There are many choices for adults who want to blog. Blogger by Google and WordPress are free and both very easy to use. Like Facebook and Twitter, they are public but have some choices that can make them more private. Adults are responsible for their own choices. It is up to individuals to learn about these things ahead of time, or learn the hard way.

But students are not adults. It is our responsibility to help keep them safe from their mistakes and from the ill intentions of others (adults and peers). After talking with district leaders and experienced teachers, these are the blogging choices I have made.

1. Which Software?
We will use blogger from Google. The district already has a Google domain. Every student from 4th grade on up has a Gmail account that can only be used on the district domain. The district does not allow access to all features of the service to all students. Blogger and Sites, for example, are restricted to those students whose teachers request them.

2. How to Set Up the Blogs
Rather than have the students set up a blog of their own, I have set up a blog for each section and invited students to be authors. In this way, I can moderate all comments. That means that when someone comments on a post that a student has written, the comment has to pass through me before it appears on the blog. This action helps alleviate the fear that students will bully each other in some way or try to get inappropriate content published.

I think this step is needed for our first blogging experience even if the threat of these activities is extremely low. It may offer me an opportunity to speak with students about issues that I cannot anticipate. Do they know how to phrase comments constructively? Do they know that comments that anger people can cause their message to be lost? Do they understand that written comments can have a life far longer than the feeling or thought that inspired them?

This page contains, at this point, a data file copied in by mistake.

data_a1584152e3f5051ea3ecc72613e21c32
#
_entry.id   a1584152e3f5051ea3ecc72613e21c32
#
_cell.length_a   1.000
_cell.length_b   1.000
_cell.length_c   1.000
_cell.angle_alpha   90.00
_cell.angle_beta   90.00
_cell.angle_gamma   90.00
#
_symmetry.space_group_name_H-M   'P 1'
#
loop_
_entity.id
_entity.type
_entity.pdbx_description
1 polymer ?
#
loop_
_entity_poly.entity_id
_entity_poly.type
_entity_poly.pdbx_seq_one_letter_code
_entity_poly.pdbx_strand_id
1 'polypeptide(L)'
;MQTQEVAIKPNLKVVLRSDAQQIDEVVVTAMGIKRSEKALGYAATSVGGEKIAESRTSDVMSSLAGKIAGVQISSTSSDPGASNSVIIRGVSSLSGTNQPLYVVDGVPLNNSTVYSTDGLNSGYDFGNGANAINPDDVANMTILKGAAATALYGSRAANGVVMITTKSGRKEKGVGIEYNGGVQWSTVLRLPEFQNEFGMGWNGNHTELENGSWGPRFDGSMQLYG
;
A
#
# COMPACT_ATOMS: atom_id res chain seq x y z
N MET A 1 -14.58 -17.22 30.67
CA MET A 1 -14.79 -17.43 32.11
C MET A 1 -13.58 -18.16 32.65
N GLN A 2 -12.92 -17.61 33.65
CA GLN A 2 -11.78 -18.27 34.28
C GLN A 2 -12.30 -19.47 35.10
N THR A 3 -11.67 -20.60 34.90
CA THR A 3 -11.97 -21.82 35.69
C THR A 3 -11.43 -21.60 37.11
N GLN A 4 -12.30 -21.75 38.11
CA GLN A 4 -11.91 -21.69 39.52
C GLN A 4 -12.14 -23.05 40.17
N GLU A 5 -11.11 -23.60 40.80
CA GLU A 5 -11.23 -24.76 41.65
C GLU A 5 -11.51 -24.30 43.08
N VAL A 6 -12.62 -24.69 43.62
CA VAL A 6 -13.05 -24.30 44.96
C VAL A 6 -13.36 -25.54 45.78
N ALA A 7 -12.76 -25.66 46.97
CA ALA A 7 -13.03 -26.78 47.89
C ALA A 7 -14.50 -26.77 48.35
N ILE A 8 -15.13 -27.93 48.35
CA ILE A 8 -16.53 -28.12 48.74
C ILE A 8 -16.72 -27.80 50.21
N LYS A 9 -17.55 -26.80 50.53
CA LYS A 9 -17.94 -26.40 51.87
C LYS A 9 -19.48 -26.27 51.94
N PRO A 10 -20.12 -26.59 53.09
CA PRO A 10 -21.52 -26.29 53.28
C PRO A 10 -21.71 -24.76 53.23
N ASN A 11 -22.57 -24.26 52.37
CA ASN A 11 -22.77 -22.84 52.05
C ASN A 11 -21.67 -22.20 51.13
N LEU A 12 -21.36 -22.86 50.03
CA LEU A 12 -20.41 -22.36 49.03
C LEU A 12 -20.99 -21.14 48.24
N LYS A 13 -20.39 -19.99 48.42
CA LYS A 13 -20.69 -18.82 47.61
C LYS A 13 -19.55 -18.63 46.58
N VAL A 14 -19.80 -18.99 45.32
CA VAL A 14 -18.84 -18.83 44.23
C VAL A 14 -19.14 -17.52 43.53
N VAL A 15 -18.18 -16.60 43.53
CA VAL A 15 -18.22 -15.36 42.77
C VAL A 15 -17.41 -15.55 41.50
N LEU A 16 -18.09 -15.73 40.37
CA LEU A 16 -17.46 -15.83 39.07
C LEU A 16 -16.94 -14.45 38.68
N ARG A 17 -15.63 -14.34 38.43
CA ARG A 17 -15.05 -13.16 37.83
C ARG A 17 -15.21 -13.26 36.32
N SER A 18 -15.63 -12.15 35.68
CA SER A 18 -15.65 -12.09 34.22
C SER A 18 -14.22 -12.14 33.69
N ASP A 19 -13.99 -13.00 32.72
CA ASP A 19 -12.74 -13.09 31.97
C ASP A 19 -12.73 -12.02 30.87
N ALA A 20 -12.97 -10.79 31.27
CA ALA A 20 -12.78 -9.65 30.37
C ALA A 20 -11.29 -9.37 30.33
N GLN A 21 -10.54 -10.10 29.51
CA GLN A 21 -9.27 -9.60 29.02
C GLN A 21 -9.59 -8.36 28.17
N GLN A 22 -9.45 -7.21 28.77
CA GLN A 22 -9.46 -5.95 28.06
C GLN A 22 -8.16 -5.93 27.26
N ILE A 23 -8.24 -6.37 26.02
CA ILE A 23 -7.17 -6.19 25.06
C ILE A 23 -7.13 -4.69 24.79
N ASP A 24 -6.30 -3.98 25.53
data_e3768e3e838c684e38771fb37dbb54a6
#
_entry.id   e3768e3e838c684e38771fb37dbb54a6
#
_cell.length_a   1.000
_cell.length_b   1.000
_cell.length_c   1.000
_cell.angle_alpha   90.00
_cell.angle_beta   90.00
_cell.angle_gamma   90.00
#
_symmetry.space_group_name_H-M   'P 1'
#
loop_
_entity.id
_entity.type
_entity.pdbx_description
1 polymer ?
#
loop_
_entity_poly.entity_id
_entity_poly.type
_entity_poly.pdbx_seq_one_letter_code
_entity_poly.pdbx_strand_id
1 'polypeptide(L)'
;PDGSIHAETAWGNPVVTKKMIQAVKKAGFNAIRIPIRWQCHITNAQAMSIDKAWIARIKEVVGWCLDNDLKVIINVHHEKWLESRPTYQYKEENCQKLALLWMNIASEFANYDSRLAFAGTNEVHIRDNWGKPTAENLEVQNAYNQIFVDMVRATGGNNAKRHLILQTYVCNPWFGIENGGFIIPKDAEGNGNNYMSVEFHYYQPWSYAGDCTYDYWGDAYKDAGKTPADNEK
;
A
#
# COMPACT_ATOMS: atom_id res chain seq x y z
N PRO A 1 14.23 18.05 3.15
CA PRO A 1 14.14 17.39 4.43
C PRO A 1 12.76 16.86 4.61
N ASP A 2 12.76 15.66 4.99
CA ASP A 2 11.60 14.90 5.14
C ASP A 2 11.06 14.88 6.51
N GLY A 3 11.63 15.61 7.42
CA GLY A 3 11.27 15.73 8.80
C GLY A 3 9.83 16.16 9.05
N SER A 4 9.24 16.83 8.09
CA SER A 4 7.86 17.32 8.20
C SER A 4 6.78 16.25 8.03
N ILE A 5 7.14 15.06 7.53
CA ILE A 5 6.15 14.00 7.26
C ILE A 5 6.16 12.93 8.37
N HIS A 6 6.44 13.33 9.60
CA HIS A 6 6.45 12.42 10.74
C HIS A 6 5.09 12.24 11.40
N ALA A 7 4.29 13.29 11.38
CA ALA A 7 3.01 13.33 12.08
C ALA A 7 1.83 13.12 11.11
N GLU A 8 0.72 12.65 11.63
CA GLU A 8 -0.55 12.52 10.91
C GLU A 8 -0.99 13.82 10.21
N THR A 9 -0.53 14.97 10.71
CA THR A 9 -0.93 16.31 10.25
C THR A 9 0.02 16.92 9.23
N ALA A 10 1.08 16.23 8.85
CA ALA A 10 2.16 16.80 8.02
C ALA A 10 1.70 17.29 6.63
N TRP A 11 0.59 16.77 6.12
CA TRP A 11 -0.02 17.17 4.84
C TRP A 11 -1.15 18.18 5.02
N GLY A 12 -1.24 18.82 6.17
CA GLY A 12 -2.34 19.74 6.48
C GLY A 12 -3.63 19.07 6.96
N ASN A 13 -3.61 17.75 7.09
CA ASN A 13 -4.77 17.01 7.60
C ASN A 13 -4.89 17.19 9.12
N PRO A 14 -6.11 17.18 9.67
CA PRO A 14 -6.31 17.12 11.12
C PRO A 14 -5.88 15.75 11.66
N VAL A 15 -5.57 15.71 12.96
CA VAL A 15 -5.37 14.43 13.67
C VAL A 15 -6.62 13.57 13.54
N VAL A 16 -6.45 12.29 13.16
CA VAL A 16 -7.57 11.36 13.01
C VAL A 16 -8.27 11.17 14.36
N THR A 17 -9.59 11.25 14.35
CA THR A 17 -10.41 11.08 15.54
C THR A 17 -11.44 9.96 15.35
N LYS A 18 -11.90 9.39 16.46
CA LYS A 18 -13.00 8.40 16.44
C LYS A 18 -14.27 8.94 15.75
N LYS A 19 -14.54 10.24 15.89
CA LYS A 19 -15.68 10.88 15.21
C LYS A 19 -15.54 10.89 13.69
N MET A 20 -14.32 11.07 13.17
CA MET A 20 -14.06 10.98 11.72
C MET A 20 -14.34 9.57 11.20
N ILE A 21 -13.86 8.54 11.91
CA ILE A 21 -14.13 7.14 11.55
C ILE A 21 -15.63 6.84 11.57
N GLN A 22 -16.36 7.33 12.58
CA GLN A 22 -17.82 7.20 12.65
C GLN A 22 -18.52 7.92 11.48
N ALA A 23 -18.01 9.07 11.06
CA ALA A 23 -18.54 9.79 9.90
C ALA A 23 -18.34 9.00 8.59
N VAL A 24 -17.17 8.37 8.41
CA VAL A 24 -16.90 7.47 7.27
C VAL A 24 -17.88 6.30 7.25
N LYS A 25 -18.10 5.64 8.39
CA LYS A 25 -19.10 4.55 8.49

3. Assignments
Assignment will be quite open ended. Our first writing assignment is going to be "The Patent Office is Open". Students will be asked to think of something they have learned in physics this year and apply it to some device to make that device better. Like a regular patent office, once someone has submitted an idea, that idea is theirs and no one else may use it.

Our second assignment will be about nuclear physics. It will be a revision of a project I have been doing for several year. As technology has evolved, so has the project. Originally it was literally a poster about some aspect of nuclear physics that the students found interesting. Each student was given a set of comments on a page that they cut apart and distributed to posters. Comments included "I agree", "I would like to see more evidence", "I have strong feelings about this subject". This year, students will blog about their ideas, provide links to EVIDENCE for their claims and statements, leave comments on the posts of other students (perhaps again from a canned set).

We may have time for a third assignment involving student created videos. Perhaps video analysis of an event, student explanation of a concept that could be added to our video resource collection, amusing videos created to show off physics knowledge. I hope we have time for this one.

4. Assessment
At least one post is going to be in the form of an assessment. I am looking forward to exploring how student blogs can be used as assessment tools.

With so little time left this year, it will be a challenge to fit all this in. I will post later about how things go.

As always, your helpful comments are always welcome!


Wednesday, April 10, 2013

Modeling and the Photoelectric Effect

Hey modeling colleagues! The post I published today is about creating Google form quizzes as a formative assessment. It got me thinking about using modeling for this topic, something I have not done.

I searched a bit and found this apparatus that Rex Rice and others put together. Has anyone used modeling with the photoelectric effect? I would be very interested in hearing of your experience.


Action Research, Resources, Equipment for the Modeling Classroom


LED Photoelectric Effect Apparatus

designed by Wayne Garver, University of Missouri, St. Louis, templates by Rex Rice,
directions by Mark Schober, ver. 6/08

Google Forms and Formative Assessment

Google forms can be used for a quick "quiz" type of formative assessment. Quizzes are easy to create and the results are compiled in a convenient spreadsheet. There is no paper involved.

If you just want to download a .pdf of this post so you can use it to prepare your quiz: 

here is the link to click